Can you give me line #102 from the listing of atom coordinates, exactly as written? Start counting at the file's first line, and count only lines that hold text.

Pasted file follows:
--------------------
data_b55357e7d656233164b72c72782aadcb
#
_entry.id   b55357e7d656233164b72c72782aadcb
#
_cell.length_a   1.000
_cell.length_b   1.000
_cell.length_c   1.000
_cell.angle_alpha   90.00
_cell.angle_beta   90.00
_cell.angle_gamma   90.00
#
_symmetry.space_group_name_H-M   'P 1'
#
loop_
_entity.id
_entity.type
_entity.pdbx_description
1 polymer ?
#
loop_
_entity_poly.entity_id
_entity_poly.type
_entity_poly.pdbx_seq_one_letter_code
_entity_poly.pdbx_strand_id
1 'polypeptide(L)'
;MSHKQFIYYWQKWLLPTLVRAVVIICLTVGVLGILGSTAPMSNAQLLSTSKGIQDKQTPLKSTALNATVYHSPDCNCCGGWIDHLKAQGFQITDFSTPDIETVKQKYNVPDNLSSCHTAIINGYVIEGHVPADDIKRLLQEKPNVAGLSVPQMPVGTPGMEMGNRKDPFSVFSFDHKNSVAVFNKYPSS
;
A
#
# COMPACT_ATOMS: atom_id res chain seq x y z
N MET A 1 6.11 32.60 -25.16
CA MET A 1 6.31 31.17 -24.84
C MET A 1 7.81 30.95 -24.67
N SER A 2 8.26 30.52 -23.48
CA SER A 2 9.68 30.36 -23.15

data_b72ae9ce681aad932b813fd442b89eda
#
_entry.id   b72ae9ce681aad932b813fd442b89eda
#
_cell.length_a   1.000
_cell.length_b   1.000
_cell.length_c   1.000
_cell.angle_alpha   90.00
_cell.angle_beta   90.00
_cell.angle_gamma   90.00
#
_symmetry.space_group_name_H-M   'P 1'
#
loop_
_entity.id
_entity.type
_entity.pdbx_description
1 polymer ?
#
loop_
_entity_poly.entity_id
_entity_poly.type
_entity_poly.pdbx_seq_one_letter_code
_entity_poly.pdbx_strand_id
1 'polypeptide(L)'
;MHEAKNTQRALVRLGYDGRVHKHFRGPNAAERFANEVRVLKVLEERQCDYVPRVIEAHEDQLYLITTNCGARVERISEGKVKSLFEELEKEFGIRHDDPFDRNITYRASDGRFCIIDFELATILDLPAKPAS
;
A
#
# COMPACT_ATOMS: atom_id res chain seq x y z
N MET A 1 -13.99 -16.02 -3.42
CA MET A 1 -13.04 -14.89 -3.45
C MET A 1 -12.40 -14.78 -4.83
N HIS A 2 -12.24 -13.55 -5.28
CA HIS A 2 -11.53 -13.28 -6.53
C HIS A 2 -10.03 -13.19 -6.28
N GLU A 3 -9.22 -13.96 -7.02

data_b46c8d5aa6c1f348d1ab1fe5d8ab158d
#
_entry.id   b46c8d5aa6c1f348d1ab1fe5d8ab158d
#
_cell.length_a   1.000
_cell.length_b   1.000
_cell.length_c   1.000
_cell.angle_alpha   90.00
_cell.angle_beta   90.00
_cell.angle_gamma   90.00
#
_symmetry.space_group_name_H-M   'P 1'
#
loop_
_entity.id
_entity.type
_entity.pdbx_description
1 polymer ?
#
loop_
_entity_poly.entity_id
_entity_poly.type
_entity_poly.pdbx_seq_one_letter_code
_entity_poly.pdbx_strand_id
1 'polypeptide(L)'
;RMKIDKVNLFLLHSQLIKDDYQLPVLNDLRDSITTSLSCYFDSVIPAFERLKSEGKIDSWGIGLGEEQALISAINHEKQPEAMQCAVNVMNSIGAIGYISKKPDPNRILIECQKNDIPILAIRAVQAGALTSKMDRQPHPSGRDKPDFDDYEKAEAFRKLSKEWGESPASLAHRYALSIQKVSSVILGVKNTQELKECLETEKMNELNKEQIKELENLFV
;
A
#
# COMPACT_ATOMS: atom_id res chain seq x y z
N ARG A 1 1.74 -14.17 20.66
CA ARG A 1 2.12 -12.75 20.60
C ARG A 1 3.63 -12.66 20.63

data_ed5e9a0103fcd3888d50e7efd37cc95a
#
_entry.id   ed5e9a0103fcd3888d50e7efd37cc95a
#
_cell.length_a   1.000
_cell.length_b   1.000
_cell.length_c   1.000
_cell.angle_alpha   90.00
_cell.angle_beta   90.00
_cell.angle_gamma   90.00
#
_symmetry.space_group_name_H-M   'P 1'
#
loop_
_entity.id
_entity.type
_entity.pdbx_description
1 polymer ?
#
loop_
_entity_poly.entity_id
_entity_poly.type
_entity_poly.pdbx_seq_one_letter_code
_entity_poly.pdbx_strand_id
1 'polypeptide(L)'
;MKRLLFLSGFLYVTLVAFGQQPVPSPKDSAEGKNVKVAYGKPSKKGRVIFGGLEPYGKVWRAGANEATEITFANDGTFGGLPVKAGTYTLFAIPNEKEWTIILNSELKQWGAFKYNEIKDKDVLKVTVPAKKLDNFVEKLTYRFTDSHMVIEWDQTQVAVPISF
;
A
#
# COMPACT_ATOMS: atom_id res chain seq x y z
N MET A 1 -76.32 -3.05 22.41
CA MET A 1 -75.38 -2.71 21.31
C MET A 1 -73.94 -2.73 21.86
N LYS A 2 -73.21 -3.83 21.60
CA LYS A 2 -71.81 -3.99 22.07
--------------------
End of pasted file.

# COMPACT_ATOMS: atom_id res chain seq x y z